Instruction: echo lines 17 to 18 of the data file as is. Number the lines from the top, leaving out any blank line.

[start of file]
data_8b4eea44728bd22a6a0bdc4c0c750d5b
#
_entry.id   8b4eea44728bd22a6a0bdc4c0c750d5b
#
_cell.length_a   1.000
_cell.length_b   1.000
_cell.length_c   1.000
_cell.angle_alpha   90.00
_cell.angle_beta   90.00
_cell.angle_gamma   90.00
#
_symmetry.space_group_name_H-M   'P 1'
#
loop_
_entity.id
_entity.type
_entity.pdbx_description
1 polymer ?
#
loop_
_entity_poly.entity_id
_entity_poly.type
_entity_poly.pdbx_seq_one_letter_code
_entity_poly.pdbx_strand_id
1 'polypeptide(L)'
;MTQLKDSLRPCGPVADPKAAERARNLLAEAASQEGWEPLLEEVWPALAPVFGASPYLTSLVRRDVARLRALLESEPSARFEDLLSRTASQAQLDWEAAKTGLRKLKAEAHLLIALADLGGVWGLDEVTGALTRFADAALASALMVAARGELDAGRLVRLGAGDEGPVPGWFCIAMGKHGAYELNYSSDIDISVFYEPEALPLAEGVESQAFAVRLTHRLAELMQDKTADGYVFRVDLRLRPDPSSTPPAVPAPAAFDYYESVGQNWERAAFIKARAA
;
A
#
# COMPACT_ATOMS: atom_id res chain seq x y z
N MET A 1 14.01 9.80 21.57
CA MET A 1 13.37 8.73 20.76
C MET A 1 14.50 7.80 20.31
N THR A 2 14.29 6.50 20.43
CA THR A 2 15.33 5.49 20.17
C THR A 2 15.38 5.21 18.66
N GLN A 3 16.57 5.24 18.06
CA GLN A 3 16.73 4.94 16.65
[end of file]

_entity.pdbx_description
1 polymer ?